We are now seeking new professional members with experience in the fields listed below who are interested in coming on this new journey with us. In particular we are interested in the formation of two new boards. Board of Directors (Primary Governance) and Youth Advisory Board (16-25 year olds. ) This is a wonderful opportunity to put your skills, experience and passion for Human Rights and Justice to use within the Not for profit Sector.
Skills in the following areas are sought:
Organisation type: Not-for-Profit (Charity) incorporated association
For more information please contact Julie Dowse via email at firstname.lastname@example.org or by phone 0415 955 670
or complete the below contact form.
The United Nations has designated October 11th International Day of the Girl. Across the world, many celebrate and recognize the power and potential of girls. It is a day for us to stand up against discrimination, violence, economic and educational disparities that affect girls’ everyday worldwide.
The United Nations states it is a day to:
“help galvanize worldwide enthusiasm for goals to better girls’ lives, providing an opportunity for them to show leadership and reach their full potential”.
For girls to be able to reach their full potential, we must recognize the importance and impact of a girls’ education.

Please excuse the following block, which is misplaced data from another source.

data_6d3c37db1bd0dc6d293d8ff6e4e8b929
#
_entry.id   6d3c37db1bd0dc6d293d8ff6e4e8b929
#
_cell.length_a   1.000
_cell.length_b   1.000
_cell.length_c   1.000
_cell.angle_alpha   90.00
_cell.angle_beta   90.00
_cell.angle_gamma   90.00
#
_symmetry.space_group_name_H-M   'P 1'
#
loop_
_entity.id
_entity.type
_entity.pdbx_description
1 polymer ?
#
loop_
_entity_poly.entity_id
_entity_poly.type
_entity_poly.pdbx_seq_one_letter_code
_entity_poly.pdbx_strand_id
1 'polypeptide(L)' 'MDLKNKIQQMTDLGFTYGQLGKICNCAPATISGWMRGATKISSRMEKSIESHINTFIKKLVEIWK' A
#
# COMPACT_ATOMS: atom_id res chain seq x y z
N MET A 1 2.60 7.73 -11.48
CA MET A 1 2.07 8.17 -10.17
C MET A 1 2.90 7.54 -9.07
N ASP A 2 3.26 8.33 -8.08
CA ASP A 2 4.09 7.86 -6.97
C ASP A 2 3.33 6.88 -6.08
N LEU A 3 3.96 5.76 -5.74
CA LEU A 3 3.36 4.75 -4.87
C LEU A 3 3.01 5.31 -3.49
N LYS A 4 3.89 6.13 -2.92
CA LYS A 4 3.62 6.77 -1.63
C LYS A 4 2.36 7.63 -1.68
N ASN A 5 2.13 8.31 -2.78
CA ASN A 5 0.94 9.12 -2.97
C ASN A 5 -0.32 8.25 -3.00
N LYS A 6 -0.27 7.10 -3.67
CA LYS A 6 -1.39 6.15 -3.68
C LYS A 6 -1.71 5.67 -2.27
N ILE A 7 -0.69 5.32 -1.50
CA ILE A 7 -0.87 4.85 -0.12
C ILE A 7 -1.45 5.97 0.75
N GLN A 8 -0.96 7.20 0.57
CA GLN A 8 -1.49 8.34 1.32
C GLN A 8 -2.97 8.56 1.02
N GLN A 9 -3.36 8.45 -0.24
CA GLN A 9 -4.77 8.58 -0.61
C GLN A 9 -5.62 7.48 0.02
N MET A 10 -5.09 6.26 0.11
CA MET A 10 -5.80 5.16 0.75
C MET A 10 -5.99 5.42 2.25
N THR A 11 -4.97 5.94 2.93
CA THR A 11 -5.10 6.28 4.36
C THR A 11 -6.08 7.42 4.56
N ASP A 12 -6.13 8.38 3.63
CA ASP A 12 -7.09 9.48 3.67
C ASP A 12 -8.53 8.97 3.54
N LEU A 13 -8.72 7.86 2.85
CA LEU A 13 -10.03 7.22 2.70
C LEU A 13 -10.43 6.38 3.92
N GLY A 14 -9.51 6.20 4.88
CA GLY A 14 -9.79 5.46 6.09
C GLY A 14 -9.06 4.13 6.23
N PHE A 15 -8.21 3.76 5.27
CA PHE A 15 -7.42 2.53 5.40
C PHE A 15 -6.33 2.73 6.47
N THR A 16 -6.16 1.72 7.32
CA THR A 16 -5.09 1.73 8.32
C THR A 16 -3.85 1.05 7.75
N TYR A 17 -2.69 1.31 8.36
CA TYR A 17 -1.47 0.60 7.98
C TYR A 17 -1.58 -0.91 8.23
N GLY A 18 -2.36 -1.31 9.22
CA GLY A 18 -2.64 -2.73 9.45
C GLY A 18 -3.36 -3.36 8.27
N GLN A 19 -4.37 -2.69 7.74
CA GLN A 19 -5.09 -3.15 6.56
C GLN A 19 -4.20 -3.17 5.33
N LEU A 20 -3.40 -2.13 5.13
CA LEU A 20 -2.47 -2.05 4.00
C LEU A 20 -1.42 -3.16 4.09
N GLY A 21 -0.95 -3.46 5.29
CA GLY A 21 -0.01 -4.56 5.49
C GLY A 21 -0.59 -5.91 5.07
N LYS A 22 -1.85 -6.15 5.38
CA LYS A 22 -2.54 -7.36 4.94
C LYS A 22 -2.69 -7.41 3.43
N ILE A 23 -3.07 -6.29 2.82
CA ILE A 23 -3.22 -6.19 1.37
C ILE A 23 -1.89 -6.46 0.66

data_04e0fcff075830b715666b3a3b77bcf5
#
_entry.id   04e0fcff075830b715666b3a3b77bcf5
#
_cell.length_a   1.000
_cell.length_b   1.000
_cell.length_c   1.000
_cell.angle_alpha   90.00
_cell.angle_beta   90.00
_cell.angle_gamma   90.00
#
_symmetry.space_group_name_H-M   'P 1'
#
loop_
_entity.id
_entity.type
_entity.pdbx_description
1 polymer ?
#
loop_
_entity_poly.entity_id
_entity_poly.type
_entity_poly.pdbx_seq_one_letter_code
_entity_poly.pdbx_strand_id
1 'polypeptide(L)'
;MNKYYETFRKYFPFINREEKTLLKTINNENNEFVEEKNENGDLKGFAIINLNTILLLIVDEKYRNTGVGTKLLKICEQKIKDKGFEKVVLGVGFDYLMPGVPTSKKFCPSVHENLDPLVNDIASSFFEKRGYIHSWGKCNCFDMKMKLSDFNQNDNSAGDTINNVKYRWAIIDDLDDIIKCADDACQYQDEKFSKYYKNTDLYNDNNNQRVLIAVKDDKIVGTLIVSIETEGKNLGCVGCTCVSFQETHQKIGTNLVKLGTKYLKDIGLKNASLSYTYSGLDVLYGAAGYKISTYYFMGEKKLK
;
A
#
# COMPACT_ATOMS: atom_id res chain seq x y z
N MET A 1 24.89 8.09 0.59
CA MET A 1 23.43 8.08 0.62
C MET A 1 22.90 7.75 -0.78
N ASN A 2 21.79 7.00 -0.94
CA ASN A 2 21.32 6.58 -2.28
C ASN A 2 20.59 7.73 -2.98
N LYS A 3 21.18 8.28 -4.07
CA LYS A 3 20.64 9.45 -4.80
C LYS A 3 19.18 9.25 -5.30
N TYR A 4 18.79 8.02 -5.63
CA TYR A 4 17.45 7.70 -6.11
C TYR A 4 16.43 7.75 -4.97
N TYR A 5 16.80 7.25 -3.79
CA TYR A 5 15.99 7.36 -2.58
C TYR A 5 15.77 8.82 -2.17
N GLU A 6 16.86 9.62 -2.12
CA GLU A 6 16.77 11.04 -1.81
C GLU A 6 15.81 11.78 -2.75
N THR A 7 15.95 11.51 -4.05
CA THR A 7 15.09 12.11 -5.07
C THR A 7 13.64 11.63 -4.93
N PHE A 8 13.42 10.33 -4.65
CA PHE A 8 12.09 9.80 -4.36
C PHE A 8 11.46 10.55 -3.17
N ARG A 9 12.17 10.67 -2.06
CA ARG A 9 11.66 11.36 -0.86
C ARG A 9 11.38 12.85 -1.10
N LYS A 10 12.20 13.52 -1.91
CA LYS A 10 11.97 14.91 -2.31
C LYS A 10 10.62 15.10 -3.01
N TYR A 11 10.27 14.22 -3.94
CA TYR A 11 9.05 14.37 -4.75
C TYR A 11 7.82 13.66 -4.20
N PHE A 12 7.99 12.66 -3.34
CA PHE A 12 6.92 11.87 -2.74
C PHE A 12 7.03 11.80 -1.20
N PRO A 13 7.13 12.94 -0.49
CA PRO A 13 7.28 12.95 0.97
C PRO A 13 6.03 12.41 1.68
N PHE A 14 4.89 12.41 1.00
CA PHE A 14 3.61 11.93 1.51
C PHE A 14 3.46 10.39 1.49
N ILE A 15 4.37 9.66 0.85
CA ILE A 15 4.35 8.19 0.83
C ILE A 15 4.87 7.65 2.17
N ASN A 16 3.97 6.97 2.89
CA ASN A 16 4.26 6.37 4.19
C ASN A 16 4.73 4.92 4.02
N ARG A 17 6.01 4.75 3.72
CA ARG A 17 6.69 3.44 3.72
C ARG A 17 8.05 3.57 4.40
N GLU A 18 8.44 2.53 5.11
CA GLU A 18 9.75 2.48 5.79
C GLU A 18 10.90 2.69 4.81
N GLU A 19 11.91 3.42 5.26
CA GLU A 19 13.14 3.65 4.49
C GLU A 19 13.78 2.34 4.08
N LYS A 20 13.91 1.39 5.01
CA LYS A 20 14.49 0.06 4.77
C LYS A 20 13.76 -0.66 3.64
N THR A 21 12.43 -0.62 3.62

This year, we want to bring to the forefront the incredible challenges many young girls in Cambodia face gaining access to an education. Recent statistics have highlighted that more than 86,000 adolescent girls are not attending school. For girls growing up in chronic poverty from slum communities, they are particularly at a disadvantage of being able to go to school, often because of family demands to work and contribute to the family income which then also renders them open to being exploited.
Our Girls Education Program is working hard to change this.. one girl at a time.. one dream at a time.. currently we have 110 girls who are receiving our Education Scholarships and other support structures keeping them safe, protected and empowered.
October is also a busy time for our team of social workers as they are preparing to get all our girls ready to go back to school after their long 3 month holiday.. can you imagine how hectic that is!
In recognition of this years International Day of the Girl, we thought it would be a perfect time to reach out to find sponsors for 11 of the girls on our program waiting to be sponsored.
11 days ...... 11 sponsors
Being a sponsor is a wonderful opportunity to help a young girl reach her dream for a healthy and bright future. We know that Education is one of the most promising tools to eradicate poverty and especially when you invest that education in to girls.
For $35 AUD (Tax deductible in Australia) per month you can change a young girls life...
To learn more about our sponsorship program ~ click here
If you are interested in sponsoring one of the young girls below ~ click on her photo to complete the application form and write her name in the comments section.. Shortly after you will receive a welcome pack with a sponsorship handbook and your sponsored girls profile..
A perfect way to celebrate International day of the Girl
PROTECTION & EMPOWERMENT THROUGH EDUCATION, MENTORING & LIFE SKILLS
AusCam Freedom Project believes girls should be 'taught not trafficked'.
You can set a girl free by sponsoring her education here: